OU student Ciore Taylor pursues multiple interests ranging from mathematics to professional writing.
Taylor, a mechanical engineering junior, has already written and published her first book and is now in the process of writing her second.
Taylor grew up in a small town in Kansas with a population of 8,000. Her family now lives in Tulsa.
“Attending a public school in a small town taught me the value of hard work, individuality and respect for people,” Taylor said. “When I was 16, I moved to Tulsa and attended a private school and learned the value of diversity, communication and respect for myself.”
The transition from a small public school to a larger private school altered Taylor’s life, and she talks extensively about her experiences in her book, she said.
Taylor’s first book, “The Conversation Starts Here: A Perspective of Self, Culture and the American Society,” talks about bridging the miscommunication gap.
“My purpose in writing this book is to shed light on the gray areas of communication and help others to understand that not all people who impact you in a negative way have negative intentions,” Taylor said. “My life has equipped me with many examples that force me to give humanity the benefit of the doubt in regards to other people’s motives.”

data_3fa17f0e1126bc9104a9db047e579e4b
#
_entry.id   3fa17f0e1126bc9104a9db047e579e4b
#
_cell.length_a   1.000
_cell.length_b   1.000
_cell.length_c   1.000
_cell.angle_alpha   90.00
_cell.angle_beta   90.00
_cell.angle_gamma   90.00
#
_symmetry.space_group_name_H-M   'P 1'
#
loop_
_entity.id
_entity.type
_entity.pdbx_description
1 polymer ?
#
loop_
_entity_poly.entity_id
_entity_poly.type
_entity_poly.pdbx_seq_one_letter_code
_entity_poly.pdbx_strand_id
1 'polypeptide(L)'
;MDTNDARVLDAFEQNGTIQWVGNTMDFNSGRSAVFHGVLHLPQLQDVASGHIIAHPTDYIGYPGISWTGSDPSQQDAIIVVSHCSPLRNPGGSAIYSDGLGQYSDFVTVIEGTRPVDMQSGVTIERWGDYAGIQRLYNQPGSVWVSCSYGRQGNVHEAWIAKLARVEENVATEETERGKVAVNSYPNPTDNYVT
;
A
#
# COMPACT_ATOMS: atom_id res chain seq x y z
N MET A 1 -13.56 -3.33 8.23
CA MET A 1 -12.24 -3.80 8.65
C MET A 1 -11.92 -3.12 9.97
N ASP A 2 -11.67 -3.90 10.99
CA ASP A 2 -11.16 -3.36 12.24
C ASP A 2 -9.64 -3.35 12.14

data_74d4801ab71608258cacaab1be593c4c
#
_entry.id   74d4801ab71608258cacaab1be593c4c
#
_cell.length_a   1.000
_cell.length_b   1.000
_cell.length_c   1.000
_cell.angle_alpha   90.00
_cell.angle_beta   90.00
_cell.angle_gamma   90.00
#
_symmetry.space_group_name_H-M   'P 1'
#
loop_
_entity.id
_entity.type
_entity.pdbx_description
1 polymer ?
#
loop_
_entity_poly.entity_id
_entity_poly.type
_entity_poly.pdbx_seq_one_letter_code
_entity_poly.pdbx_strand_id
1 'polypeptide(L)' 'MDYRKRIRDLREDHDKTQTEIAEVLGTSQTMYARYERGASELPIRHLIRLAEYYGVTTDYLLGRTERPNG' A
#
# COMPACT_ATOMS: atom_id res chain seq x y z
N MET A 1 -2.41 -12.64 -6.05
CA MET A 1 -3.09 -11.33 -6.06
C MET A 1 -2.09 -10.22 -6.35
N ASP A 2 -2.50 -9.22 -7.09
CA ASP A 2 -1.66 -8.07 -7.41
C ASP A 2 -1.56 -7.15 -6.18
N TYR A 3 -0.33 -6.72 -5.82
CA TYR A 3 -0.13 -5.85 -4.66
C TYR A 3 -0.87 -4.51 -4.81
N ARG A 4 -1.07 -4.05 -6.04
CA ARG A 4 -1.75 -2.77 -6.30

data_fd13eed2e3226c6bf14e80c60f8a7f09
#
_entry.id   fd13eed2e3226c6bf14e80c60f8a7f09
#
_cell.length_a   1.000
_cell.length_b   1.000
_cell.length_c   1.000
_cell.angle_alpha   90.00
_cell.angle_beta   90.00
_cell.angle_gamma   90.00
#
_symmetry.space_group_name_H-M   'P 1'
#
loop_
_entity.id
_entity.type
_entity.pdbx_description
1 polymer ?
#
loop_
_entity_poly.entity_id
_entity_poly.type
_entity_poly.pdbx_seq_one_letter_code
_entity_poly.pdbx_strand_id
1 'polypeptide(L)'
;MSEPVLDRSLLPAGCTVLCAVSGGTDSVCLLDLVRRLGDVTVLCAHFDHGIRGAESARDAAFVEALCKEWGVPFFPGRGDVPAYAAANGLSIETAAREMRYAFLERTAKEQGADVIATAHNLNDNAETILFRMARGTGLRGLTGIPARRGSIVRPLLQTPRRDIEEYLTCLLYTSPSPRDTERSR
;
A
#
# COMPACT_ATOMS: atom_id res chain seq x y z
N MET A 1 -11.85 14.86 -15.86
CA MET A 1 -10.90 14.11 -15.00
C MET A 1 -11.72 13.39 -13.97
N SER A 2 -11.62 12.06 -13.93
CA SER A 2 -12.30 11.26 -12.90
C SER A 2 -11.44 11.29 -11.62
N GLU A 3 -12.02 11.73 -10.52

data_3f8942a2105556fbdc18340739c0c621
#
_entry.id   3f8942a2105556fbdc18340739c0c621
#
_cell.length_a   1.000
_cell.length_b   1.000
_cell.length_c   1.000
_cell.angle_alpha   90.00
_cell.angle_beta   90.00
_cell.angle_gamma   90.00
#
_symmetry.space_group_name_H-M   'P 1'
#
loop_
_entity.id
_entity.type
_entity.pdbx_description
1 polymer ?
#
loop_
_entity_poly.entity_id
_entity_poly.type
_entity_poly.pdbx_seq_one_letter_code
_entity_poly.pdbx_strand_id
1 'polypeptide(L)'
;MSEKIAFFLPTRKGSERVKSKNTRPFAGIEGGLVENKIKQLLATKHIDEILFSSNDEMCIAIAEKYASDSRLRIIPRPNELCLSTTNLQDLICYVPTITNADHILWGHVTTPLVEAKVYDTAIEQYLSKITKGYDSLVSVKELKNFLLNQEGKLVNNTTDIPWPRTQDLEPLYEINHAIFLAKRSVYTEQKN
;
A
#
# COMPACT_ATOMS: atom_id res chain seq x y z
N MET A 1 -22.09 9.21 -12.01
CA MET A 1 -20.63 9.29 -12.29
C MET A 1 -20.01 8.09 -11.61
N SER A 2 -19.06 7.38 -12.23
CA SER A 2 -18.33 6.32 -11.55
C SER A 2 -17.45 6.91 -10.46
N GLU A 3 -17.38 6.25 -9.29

These lessons have taught Taylor about starting new relationships with a clean slate and giving multiple chances to walk in someone else’s shoes, she said.
Taylor is currently working on her second book, “Pressing Past the Pain,” which has a different intended audience than her first book.
“This book is for the ladies and highlights the power of self-love, letting go and pressing past the pain of a relationship that did it’s best to break you,” Taylor said. “This book teaches women how to root themselves with faith and hope for the future rather than an unchangeable past that only brings your spirit down.”
Though Taylor has been a successful writer, she chose to major in mechanical engineering. In fact, she said she never considered majoring in English.
“I was visiting OU and had a tour scheduled for the College of Journalism at four, so I was encouraged to visit another tour as I waited,” Taylor said. “I chose to go tour the College of Engineering, and visiting that college felt like home from the moment I set foot into Rawls Engineering Practice Facility. That day, I never made it to hear about the school of journalism, and I absolutely do not regret it.”
For four terms, Taylor has worked for two leading companies in the engineering industry, Shell Oil Company and Toyota Motor Manufacturing Company, she said.
“Success in writing has been a great accomplishment, but the success I have accomplished in engineering is also rewarding,” Taylor said.
To read more from Taylor, follow her blog here. Her novel can also be purchased here.
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